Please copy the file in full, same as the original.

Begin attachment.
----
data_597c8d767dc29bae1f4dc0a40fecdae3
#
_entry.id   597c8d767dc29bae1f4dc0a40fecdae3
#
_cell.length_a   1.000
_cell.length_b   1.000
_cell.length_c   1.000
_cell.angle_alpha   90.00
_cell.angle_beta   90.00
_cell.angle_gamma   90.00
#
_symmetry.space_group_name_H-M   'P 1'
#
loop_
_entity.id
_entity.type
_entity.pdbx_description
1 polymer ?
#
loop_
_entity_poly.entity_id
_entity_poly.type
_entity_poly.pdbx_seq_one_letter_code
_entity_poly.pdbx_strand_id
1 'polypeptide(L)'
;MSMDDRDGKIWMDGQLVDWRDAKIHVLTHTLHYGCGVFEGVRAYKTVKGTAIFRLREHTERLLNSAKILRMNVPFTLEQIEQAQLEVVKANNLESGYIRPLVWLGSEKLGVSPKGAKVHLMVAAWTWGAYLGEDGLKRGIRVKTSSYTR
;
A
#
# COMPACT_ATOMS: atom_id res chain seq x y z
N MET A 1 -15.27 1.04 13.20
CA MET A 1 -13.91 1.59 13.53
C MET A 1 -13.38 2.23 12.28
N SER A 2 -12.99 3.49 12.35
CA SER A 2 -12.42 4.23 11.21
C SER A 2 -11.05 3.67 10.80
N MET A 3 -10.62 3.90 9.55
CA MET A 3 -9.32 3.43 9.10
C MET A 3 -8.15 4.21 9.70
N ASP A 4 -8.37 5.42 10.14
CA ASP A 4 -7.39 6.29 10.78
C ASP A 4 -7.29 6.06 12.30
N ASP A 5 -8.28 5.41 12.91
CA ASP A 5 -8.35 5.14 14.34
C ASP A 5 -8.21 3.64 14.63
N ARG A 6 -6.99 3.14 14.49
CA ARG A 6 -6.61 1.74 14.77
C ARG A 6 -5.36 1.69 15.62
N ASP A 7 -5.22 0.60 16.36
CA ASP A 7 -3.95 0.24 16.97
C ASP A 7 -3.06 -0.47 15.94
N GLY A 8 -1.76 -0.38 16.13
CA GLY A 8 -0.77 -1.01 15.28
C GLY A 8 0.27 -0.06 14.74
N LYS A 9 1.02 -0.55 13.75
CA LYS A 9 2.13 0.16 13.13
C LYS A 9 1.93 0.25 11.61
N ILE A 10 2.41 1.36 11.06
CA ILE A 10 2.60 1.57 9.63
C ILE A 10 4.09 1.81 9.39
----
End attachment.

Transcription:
data_597c8d767dc29bae1f4dc0a40fecdae3
#
_entry.id   597c8d767dc29bae1f4dc0a40fecdae3
#
_cell.length_a   1.000
_cell.length_b   1.000
_cell.length_c   1.000
_cell.angle_alpha   90.00
_cell.angle_beta   90.00
_cell.angle_gamma   90.00
#
_symmetry.space_group_name_H-M   'P 1'
#
loop_
_entity.id
_entity.type
_entity.pdbx_description
1 polymer ?
#
loop_
_entity_poly.entity_id
_entity_poly.type
_entity_poly.pdbx_seq_one_letter_code
_entity_poly.pdbx_strand_id
1 'polypeptide(L)'
;MSMDDRDGKIWMDGQLVDWRDAKIHVLTHTLHYGCGVFEGVRAYKTVKGTAIFRLREHTERLLNSAKILRMNVPFTLEQIEQAQLEVVKANNLESGYIRPLVWLGSEKLGVSPKGAKVHLMVAAWTWGAYLGEDGLKRGIRVKTSSYTR
;
A
#
# COMPACT_ATOMS: atom_id res chain seq x y z
N MET A 1 -15.27 1.04 13.20
CA MET A 1 -13.91 1.59 13.53
C MET A 1 -13.38 2.23 12.28
N SER A 2 -12.99 3.49 12.35
CA SER A 2 -12.42 4.23 11.21
C SER A 2 -11.05 3.67 10.80
N MET A 3 -10.62 3.90 9.55
CA MET A 3 -9.32 3.43 9.10
C MET A 3 -8.15 4.21 9.70
N ASP A 4 -8.37 5.42 10.14
CA ASP A 4 -7.39 6.29 10.78
C ASP A 4 -7.29 6.06 12.30
N ASP A 5 -8.28 5.41 12.91
CA ASP A 5 -8.35 5.14 14.34
C ASP A 5 -8.21 3.64 14.63
N ARG A 6 -6.99 3.14 14.49
CA ARG A 6 -6.61 1.74 14.77
C ARG A 6 -5.36 1.69 15.62
N ASP A 7 -5.22 0.60 16.36
CA ASP A 7 -3.95 0.24 16.97
C ASP A 7 -3.06 -0.47 15.94
N GLY A 8 -1.76 -0.38 16.13
CA GLY A 8 -0.77 -1.01 15.28
C GLY A 8 0.27 -0.06 14.74
N LYS A 9 1.02 -0.55 13.75
CA LYS A 9 2.13 0.16 13.13
C LYS A 9 1.93 0.25 11.61
N ILE A 10 2.41 1.36 11.06
CA ILE A 10 2.60 1.57 9.63
C ILE A 10 4.09 1.81 9.39